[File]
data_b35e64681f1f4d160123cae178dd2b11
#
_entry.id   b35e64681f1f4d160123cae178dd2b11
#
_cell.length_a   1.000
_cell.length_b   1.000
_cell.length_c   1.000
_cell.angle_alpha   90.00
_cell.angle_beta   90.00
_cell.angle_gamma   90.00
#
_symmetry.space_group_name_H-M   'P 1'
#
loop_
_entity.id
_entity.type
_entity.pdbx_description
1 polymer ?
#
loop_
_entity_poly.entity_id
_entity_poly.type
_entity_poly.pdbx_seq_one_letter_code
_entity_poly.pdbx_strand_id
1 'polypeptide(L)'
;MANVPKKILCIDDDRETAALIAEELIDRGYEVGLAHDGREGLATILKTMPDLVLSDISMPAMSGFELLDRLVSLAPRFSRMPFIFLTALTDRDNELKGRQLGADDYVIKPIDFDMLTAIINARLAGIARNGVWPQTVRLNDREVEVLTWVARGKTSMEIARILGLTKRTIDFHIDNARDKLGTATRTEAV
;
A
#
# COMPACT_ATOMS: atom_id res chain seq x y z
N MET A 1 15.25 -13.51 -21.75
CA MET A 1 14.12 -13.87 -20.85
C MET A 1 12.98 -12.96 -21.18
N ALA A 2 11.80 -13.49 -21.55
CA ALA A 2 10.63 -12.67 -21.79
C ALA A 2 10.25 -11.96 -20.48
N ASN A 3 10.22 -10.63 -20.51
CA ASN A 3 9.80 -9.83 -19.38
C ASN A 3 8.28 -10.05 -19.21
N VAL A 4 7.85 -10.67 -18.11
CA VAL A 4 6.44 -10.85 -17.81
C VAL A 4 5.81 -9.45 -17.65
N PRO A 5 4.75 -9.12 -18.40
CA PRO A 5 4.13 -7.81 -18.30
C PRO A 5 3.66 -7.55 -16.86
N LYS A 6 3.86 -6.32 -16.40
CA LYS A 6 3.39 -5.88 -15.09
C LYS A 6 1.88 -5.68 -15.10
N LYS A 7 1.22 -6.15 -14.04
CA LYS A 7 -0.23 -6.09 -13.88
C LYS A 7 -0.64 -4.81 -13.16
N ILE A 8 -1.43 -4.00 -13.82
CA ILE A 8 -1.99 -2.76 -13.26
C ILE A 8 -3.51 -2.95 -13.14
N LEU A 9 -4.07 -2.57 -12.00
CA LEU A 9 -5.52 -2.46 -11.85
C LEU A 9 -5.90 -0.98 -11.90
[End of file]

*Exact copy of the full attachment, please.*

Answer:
data_b35e64681f1f4d160123cae178dd2b11
#
_entry.id   b35e64681f1f4d160123cae178dd2b11
#
_cell.length_a   1.000
_cell.length_b   1.000
_cell.length_c   1.000
_cell.angle_alpha   90.00
_cell.angle_beta   90.00
_cell.angle_gamma   90.00
#
_symmetry.space_group_name_H-M   'P 1'
#
loop_
_entity.id
_entity.type
_entity.pdbx_description
1 polymer ?
#
loop_
_entity_poly.entity_id
_entity_poly.type
_entity_poly.pdbx_seq_one_letter_code
_entity_poly.pdbx_strand_id
1 'polypeptide(L)'
;MANVPKKILCIDDDRETAALIAEELIDRGYEVGLAHDGREGLATILKTMPDLVLSDISMPAMSGFELLDRLVSLAPRFSRMPFIFLTALTDRDNELKGRQLGADDYVIKPIDFDMLTAIINARLAGIARNGVWPQTVRLNDREVEVLTWVARGKTSMEIARILGLTKRTIDFHIDNARDKLGTATRTEAV
;
A
#
# COMPACT_ATOMS: atom_id res chain seq x y z
N MET A 1 15.25 -13.51 -21.75
CA MET A 1 14.12 -13.87 -20.85
C MET A 1 12.98 -12.96 -21.18
N ALA A 2 11.80 -13.49 -21.55
CA ALA A 2 10.63 -12.67 -21.79
C ALA A 2 10.25 -11.96 -20.48
N ASN A 3 10.22 -10.63 -20.51
CA ASN A 3 9.80 -9.83 -19.38
C ASN A 3 8.28 -10.05 -19.21
N VAL A 4 7.85 -10.67 -18.11
CA VAL A 4 6.44 -10.85 -17.81
C VAL A 4 5.81 -9.45 -17.65
N PRO A 5 4.75 -9.12 -18.40
CA PRO A 5 4.13 -7.81 -18.30
C PRO A 5 3.66 -7.55 -16.86
N LYS A 6 3.86 -6.32 -16.40
CA LYS A 6 3.39 -5.88 -15.09
C LYS A 6 1.88 -5.68 -15.10
N LYS A 7 1.22 -6.15 -14.04
CA LYS A 7 -0.23 -6.09 -13.88
C LYS A 7 -0.64 -4.81 -13.16
N ILE A 8 -1.43 -4.00 -13.82
CA ILE A 8 -1.99 -2.76 -13.26
C ILE A 8 -3.51 -2.95 -13.14
N LEU A 9 -4.07 -2.57 -12.00
CA LEU A 9 -5.52 -2.46 -11.85
C LEU A 9 -5.90 -0.98 -11.90